Non-Directed kidney donation

Hi! I've recently been considering becoming a non-directed kidney donor and I'm wondering if there are any donors here who could tell me about the process and their experience. Have you made any life changes after? What was your recovery like after?

Thanks!

7 Replies

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  • Hi Nicky

    What a fantastic thing you are considering doing . I can only tell you what my mum had done when she was trying to be a donor for me.

    You have loads of bloods to see what blood type, tissue type and to check for any virus such as HIV etc and that you have no under laying health conditions. If these come back fine,you will need chest x-rays, ultra scan, gfr tracer, ECG, heart scan. Before all this you will need to see a counsellor about thr process and the reasons you want to do this, this will also involve seeing a surgeon to explain the operations and the risks.

    It's fantastic what you are thinking of doing and as some one that is on the waiting list as my mum was found to have kidney issues and so was my dad you are considering giving the gift of life. If You decide to do this you will change someone's life.

    After donating your kidney you will be looked after my the renal team for the first 12 to 24 months and then your be looked after by your gp doing 6 monthly bloods.

    I would recommend you speaking to the professionals, even if you look into this you are not committed you are just getting all the info you need to make your decision.

    Hope this has helped a little

    Charlene

  • it's worth it. If I wasn't a match for my husband I would've gone this route.

  • Hi Nicky

    I donated a kidney to my husband four weeks ago. We were lucky to be "a good match", but if this had not been the case I would have gone into a pool and donated my kidney to a stranger. I believe that kidneys from living donors perform better than those from deceased donors, so it would be a marvellous thing if you decided to go ahead. There are loads of tests (as detailed by Charlene), none of which are at all painful and they make sure you are really fit and healthy before they will accept you.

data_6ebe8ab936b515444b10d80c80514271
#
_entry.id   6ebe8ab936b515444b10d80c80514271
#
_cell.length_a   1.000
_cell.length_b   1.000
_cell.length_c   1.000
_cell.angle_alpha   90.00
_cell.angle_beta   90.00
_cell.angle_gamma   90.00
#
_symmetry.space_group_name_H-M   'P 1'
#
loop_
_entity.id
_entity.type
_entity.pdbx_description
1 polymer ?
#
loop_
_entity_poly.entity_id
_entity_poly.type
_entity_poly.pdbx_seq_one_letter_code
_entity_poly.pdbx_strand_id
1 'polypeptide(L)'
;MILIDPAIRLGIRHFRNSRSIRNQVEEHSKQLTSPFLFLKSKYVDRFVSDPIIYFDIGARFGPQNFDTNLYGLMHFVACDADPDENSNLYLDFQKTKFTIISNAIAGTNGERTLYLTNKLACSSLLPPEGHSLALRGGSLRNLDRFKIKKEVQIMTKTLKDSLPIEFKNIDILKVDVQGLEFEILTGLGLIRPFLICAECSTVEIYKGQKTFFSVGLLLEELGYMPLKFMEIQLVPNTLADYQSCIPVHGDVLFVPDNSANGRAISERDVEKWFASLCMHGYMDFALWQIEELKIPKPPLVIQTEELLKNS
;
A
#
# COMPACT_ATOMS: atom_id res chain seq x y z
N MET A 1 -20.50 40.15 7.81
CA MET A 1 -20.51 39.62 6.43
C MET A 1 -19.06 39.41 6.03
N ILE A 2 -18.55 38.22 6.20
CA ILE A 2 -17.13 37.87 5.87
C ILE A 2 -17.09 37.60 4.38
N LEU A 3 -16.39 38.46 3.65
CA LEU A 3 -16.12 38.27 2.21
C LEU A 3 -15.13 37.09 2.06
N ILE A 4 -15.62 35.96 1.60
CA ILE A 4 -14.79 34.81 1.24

I had the operation to remove my kidney on a Thursday and came home on the Sunday. The whole process was very smooth and I experienced a degree of discomfort but no real pain. I was stiff and feeling tired for a few days but soon recovered, and was able to go for walks from the Tuesday. I was driving again within three weeks. My only real problem was I had constipation for several days and I was told this is common.

    I made sure I kept myself fit by taking regular exercise in the weeks just before the operation and I'm sure this helped my recovery.

    I do hope you give serious consideration to becoming a donor. It has made a big difference to my husband, who now has much more energy and is feeling considerably better. The kidney worked immediately. Your gesture could certainly make a huge difference to someone's life.

    Best of luck,

    Glynis

  • Hi Glynis I did the same. It was the easiest decision I ever made. Good luck to you and your husband. Happy healing.

  • Thanks guys, this helped a lot!

  • Glad to hear this! I'm just going through the process for a transplant! Gives me hope!

  • Can I echo what has been said. As I transplant recipient (15 years ago from my dad) I am so grateful to people like you who are considering this. I will need another one myself at some point. My father had a series of blood and tissue tests, as well as screening for all kinds of things. I agree with whoever said speak to a professional. I believe you need NHS Blood and Transplant services. Thank you again on behalf of all of us out here :)

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